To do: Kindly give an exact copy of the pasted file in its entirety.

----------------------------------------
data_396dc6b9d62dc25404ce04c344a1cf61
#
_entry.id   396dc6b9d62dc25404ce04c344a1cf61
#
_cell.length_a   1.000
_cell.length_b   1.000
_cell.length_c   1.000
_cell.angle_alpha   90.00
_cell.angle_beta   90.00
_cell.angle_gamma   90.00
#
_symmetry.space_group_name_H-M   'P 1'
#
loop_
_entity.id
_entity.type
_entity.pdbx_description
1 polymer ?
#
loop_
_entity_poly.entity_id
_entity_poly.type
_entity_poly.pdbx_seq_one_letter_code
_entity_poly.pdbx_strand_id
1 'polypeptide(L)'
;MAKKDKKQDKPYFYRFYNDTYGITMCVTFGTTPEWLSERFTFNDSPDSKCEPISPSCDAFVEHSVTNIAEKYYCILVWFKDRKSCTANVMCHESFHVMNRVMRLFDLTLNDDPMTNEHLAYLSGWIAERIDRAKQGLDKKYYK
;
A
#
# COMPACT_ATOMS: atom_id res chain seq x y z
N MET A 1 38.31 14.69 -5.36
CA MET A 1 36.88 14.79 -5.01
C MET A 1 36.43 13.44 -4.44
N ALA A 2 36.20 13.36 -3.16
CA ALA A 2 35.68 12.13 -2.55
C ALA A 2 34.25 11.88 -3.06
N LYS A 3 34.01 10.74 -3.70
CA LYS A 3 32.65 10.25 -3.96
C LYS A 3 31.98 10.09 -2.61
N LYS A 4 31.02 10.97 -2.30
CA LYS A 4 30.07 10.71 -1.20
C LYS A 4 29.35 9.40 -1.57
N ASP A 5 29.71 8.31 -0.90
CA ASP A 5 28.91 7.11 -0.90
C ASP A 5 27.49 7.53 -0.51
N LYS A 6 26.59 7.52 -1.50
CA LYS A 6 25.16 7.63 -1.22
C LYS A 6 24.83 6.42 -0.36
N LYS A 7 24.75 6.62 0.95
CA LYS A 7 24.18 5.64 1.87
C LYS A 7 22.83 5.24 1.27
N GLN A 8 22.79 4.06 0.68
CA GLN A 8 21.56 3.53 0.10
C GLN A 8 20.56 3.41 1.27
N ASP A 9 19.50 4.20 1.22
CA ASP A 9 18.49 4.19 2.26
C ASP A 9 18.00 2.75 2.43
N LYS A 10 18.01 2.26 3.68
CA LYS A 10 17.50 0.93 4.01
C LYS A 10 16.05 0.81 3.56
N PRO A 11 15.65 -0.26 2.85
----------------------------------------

data_396dc6b9d62dc25404ce04c344a1cf61
#
_entry.id   396dc6b9d62dc25404ce04c344a1cf61
#
_cell.length_a   1.000
_cell.length_b   1.000
_cell.length_c   1.000
_cell.angle_alpha   90.00
_cell.angle_beta   90.00
_cell.angle_gamma   90.00
#
_symmetry.space_group_name_H-M   'P 1'
#
loop_
_entity.id
_entity.type
_entity.pdbx_description
1 polymer ?
#
loop_
_entity_poly.entity_id
_entity_poly.type
_entity_poly.pdbx_seq_one_letter_code
_entity_poly.pdbx_strand_id
1 'polypeptide(L)'
;MAKKDKKQDKPYFYRFYNDTYGITMCVTFGTTPEWLSERFTFNDSPDSKCEPISPSCDAFVEHSVTNIAEKYYCILVWFKDRKSCTANVMCHESFHVMNRVMRLFDLTLNDDPMTNEHLAYLSGWIAERIDRAKQGLDKKYYK
;
A
#
# COMPACT_ATOMS: atom_id res chain seq x y z
N MET A 1 38.31 14.69 -5.36
CA MET A 1 36.88 14.79 -5.01
C MET A 1 36.43 13.44 -4.44
N ALA A 2 36.20 13.36 -3.16
CA ALA A 2 35.68 12.13 -2.55
C ALA A 2 34.25 11.88 -3.06
N LYS A 3 34.01 10.74 -3.70
CA LYS A 3 32.65 10.25 -3.96
C LYS A 3 31.98 10.09 -2.61
N LYS A 4 31.02 10.97 -2.30
CA LYS A 4 30.07 10.71 -1.20
C LYS A 4 29.35 9.40 -1.57
N ASP A 5 29.71 8.31 -0.90
CA ASP A 5 28.91 7.11 -0.90
C ASP A 5 27.49 7.53 -0.51
N LYS A 6 26.59 7.52 -1.50
CA LYS A 6 25.16 7.63 -1.22
C LYS A 6 24.83 6.42 -0.36
N LYS A 7 24.75 6.62 0.95
CA LYS A 7 24.18 5.64 1.87
C LYS A 7 22.83 5.24 1.27
N GLN A 8 22.79 4.06 0.68
CA GLN A 8 21.56 3.53 0.10
C GLN A 8 20.56 3.41 1.27
N ASP A 9 19.50 4.20 1.22
CA ASP A 9 18.49 4.19 2.26
C ASP A 9 18.00 2.75 2.43
N LYS A 10 18.01 2.26 3.68
CA LYS A 10 17.50 0.93 4.01
C LYS A 10 16.05 0.81 3.56
N PRO A 11 15.65 -0.26 2.85